Go to Edit > Clear Mapping to reset your mapping back to normal, then go to Edit > Edit Mapping to open the keyboard mapping dialog. Fill in the Size (12) and Formal octave degree (31) then enter the scale degree for each note of the mapping.
As before, now is a good time to save your .kbm mapping file, and load it up on a synth of your choice.
Instead of using Scala’s keyboard mapping functions, we could do it with the mode command instead. The mode command lets you choose a subset of notes from your currently loaded scale, and then it deletes the remaining notes.
The end result would be a single .scl file with the extra notes removed, instead of the usual .scl and .kbm pair (containing the full gamut of notes plus tuning information). You might use this method if your synth supports .scl files but not .kbm files.
Imagine that we want to recreate the above quasi-12-equal mode from 31-EDO. Just type these commands into Scala:
equal 31 mode 3 3 2 3 2 3 3 2 3 2 3 2 show
You’ll get the following output from Scala:
0: 1/1 0.000000 unison, perfect prime 1: 116.129 cents 116.129032 2: 232.258 cents 232.258065 3: 309.677 cents 309.677419 4: 425.806 cents 425.806452 5: 503.226 cents 503.225806 6: 619.355 cents 619.354839 7: 735.484 cents 735.483871 8: 812.903 cents 812.903226 9: 929.032 cents 929.032258 10: 1006.452 cents 1006.451613 11: 1122.581 cents 1122.580645 12: 2/1 1200.000000 octave
Note that, when you use the mode command, you enter the difference (in scale degrees) between successive notes of the scale. The table below shows you how the difference between scale degrees relates to the scale degrees themselves.
You should also notice that 3 + 3 + 2 + 3 + 2 + 3 + 3 + 2 + 3 + 2 + 3 + 2 = 31. The sum of these digits must be equal to the octave degree, which is 31 in this case. Otherwise, the mode command will give you an error: Scale and mode size are unequal.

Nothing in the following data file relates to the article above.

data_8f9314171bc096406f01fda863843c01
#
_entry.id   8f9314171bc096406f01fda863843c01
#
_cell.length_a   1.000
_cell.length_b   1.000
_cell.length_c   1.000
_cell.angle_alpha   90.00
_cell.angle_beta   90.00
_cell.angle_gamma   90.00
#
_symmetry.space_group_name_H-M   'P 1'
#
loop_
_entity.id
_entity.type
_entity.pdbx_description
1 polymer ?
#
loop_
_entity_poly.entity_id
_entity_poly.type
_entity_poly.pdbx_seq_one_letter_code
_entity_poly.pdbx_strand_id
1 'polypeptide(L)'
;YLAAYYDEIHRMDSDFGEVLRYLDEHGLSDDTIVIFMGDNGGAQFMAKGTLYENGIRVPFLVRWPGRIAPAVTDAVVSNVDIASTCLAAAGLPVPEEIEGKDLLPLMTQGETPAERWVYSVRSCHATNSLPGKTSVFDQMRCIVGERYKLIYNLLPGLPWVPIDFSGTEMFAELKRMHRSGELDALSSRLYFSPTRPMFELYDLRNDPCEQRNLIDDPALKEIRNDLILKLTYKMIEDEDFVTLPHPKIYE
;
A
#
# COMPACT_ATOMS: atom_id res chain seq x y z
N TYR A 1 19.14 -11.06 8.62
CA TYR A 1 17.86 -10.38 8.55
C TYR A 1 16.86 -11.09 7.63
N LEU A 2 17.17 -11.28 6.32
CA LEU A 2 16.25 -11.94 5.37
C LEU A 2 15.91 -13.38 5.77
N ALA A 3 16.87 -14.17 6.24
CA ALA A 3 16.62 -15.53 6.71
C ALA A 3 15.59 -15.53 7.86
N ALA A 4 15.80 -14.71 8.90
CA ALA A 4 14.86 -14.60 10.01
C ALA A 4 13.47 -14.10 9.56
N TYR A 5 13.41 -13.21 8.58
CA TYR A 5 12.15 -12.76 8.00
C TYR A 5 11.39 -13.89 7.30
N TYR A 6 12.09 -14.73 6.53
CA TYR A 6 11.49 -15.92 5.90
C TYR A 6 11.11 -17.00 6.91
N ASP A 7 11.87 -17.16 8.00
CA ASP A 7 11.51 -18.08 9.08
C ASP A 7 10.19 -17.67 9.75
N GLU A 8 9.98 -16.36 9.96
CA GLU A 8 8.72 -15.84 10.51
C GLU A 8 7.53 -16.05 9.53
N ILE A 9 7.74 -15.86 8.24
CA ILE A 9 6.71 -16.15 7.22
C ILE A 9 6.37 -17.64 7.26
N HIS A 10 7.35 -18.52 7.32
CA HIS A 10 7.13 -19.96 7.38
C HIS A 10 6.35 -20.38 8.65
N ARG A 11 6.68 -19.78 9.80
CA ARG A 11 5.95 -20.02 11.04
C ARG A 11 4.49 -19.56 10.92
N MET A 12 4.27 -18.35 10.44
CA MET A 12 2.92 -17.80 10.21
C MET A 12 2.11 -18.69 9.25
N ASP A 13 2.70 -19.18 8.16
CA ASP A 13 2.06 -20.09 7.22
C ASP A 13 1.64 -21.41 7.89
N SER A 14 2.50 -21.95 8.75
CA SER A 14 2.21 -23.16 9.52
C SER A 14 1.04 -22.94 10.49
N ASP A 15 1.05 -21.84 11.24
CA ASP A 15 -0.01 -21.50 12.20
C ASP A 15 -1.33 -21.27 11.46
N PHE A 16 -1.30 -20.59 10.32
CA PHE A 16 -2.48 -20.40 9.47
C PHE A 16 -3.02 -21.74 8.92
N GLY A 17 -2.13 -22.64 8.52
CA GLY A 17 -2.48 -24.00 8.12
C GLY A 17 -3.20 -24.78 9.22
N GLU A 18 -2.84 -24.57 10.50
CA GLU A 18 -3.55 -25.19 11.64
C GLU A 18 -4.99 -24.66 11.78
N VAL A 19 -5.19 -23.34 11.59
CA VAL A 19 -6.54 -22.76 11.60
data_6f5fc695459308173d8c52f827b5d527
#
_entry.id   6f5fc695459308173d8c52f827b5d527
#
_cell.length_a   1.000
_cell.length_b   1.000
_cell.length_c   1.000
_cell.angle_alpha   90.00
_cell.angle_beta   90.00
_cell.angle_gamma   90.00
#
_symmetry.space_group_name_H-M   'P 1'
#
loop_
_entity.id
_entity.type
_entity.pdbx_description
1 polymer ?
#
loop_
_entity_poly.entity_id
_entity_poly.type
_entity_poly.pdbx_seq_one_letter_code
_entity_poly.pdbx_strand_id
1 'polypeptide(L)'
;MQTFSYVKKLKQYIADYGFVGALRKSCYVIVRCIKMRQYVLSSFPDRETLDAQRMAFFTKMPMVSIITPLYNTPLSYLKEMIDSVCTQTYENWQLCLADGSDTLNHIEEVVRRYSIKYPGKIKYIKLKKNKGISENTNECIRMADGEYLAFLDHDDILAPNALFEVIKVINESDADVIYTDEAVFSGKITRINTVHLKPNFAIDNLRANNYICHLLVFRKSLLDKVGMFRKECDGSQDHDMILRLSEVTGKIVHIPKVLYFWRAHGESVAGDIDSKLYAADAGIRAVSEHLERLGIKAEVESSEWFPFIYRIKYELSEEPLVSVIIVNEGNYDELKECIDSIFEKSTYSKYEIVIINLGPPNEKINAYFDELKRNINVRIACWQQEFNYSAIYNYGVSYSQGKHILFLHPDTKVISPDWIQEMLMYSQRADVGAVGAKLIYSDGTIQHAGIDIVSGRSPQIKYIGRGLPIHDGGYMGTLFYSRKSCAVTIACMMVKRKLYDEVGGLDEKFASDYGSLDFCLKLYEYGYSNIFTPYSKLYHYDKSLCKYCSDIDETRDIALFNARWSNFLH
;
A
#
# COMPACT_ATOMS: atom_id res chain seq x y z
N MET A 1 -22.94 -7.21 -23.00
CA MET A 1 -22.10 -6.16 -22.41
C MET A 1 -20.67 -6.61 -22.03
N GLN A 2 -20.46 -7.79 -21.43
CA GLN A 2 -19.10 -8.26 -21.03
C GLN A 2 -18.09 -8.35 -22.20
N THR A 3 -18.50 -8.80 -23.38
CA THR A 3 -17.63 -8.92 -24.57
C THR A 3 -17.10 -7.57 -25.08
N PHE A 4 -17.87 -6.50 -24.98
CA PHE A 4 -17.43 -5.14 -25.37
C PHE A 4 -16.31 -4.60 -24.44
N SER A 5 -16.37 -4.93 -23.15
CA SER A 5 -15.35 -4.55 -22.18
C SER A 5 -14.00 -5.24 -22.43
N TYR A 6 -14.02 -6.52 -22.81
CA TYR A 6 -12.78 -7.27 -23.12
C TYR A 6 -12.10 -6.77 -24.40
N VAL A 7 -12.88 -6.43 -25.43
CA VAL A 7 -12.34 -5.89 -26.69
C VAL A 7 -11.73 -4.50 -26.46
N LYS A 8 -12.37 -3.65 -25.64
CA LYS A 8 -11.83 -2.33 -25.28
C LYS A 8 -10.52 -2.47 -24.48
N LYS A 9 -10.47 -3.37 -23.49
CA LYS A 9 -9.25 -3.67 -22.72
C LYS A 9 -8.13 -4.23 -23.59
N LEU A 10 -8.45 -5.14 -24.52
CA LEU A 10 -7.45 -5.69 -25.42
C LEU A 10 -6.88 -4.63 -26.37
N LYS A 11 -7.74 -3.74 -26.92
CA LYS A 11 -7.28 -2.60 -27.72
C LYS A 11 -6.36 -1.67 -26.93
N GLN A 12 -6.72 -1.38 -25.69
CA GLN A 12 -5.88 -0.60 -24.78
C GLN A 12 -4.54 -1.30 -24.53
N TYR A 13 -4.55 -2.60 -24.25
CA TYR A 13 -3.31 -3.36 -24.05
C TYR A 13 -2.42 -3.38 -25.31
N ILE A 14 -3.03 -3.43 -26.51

It’s time for celebration today, as Brendan Byrnes has just released a follow up to his album Micropangaea. Titled Neutral Paradise, it is every bit the stunning journey that its predecessor was. Brendan continues his exploration of xenharmonic avant-rock while developing his instantly recognisable and intense sound further.
Neutral Paradise features a variety of songs and instrumentals that are inspired by the “hybrid landscapes, cultures, energy, and complicated beauty” of Los Angeles. Most of the pop-friendly tracks come at the beginning of the album, with more exploratory works coming in later.
The gradual shift here from the familiar to the new is genius, as it gives the ear time to adjust. If you are just discovering microtonal/xenharmonic music for the first time, it can be quite an ear-bender. The melodies are novel and have an aesthetic that can feel strange at first. But Brendan makes it work, guiding you along with his vocals and the driving rhythms. It all makes musical sense when you listen to it. So when that more exploratory “Side B” comes in, you are all the more ready for it.
For me, the highlight of this record is the 6th track, Paradise. It’s a super dreamy song backed by steady rock groove, yet still manages to ramp up a few times to this powerful chorus that shimmers and glitters with sweeping synth lines and Brendan’s echoing falsetto. Despite my love for this song in particular, I have a feeling that others will take their own favourites, because there are so many strong songs on the album.